Remote work is not an entirely new concept. In fact, it has been around for decades now. The only thing is most companies weren’t keen on the idea of their employees working from home.
Why employers aren’t fans of remote work
Several factors come to mind why most employers find it hard to embrace remote work.
First, most employers believe that remote work takes away from enriching corporate collaboration and productivity. They think that working apart from each other will make communication and teamwork harder.
Second whether they’re selling products like car audio equipment and accessories or providing IT services and everything in between, employers and managers feel that remote work won’t be as effective and efficient as being physically present in the office. They believe that employees with no supervision will tend to slack off and have a significantly lower output as opposed to being in the workplace.
How the pandemic forced companies to employ remote work
When the coronavirus spread worldwide, industries were forced to come to a grinding halt. Everyone, save frontline and essential workers, was faced with the possibility of losing their jobs as businesses were closing left and right. Some establishments closed their doors permanently with countless others filing for bankruptcy.
Almost everyone struggled financially as the number of COVID-19 cases continued to rise globally. Plenty of folks were forced to take online jobs that have nothing to do with their areas of expertise just to provide for their families.
Business owners, on the other hand, had to make the hard decision to incorporate remote work, which they were initially against, into their operations just to keep their businesses afloat. This decision was met with mixed responses from employees.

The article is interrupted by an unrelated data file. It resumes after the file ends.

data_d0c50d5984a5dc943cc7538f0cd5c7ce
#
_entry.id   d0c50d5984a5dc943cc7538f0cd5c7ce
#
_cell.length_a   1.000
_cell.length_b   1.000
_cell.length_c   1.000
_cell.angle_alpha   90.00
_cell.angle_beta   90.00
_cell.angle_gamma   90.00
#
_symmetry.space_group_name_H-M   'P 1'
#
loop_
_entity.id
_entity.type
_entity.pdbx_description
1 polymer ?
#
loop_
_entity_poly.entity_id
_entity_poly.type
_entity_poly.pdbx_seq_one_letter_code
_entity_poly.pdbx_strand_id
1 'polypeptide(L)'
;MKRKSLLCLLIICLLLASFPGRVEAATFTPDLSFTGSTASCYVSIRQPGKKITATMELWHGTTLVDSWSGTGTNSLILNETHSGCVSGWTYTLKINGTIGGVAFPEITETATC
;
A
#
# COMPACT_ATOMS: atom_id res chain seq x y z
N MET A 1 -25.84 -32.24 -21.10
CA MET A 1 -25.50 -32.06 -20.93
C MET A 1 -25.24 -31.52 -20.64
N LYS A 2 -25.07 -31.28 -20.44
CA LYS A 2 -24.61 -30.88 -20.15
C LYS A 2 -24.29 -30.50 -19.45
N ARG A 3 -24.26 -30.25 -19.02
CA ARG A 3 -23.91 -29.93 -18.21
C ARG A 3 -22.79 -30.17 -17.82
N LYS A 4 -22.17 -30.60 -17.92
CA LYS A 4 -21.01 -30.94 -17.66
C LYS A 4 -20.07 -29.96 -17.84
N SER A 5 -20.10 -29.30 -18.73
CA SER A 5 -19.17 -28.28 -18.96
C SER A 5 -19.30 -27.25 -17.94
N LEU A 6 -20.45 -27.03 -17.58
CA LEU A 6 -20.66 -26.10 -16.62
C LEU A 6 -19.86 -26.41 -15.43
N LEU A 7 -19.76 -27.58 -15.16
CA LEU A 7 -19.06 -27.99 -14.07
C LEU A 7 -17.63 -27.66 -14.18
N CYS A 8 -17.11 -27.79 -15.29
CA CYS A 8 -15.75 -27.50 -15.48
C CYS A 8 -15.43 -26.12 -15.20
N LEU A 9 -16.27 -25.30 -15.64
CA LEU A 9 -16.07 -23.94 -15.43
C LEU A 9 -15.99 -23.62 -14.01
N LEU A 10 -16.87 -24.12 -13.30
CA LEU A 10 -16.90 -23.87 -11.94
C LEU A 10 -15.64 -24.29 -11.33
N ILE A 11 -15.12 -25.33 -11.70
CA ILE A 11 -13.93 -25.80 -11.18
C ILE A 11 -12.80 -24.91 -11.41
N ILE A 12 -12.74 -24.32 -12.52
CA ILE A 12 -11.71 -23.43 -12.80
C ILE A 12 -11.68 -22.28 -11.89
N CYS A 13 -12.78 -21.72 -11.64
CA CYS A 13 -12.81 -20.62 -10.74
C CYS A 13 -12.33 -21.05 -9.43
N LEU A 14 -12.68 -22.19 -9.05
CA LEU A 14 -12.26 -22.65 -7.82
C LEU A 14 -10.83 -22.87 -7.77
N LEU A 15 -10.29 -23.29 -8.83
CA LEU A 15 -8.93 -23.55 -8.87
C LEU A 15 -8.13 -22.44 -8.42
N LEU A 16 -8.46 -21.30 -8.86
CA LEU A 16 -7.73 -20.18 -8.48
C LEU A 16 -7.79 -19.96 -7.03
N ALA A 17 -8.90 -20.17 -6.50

What once was stressful is now a preference for many
When the news that most companies and businesses are finally employing work-from-home arrangements, not everyone was sold on the idea. They knew the challenges of adapting to a new system which is very different from what they were used to.
Millions, perhaps even billions, of people all over the world dreaded the changes. But what can they do? It’s either they adapt so they can eat or reject it and go hungry. The choice was quite obvious.
It was initially challenging for most folks, especially for those who thrive in environments where they are surrounded by people. The new norm became quite stressful, and even depressing in several cases, as workers were forced to get with the program.
Human beings are a resilient species. We find ways to adapt for our survival. And after a year of working remotely, most people have already fully embraced the new norm. So much so that when calls to return to the workplace were made, workers have started looking for other jobs that will allow them to work from home. Or at the very least, they want flexible working arrangements.
The tide has indeed turned and workers now prefer to work in the comfort of their homes than return to the office. They found that they can do more things at home, thanks to all the hours saved from their daily commute to work. Plus, they also found more time to be with their loved ones, striking the ideal work-life balance they’ve been longing for.
How employers, managers, and human resources should respond
With that in mind, employers and managers should take into consideration that their workers are now different people. The pandemic-induced remote work setup has changed their priorities.
To these workers, it is no longer just about the money. They have now been exposed to the realities and benefits of working from home and they prefer to keep it that way as much as possible. Not only are they more productive, but they also have more time for themselves and are safe from any sickness or disease that’s going around.
Employers should take all of these behavioral changes into consideration if they want to retain their people and keep their business going. Given how most folks and businesses have adjusted to the current health crisis, it is safe to assume that remote work is here to stay. Actually, it is inevitable. We were already going down that route. The pandemic just sped things up a bit.
Business owners should take all of these behavioral and preferential changes and see how they can accommodate them. Whether they like it or not, remote work is the new norm and it will continue in a post-pandemic society.
What was a societal experiment that has never been tested on a grand scale is here to stay even after the pandemic is over. Challenges will be present as we fully adjust to the new system but our adaptability will kick in and allow us to thrive.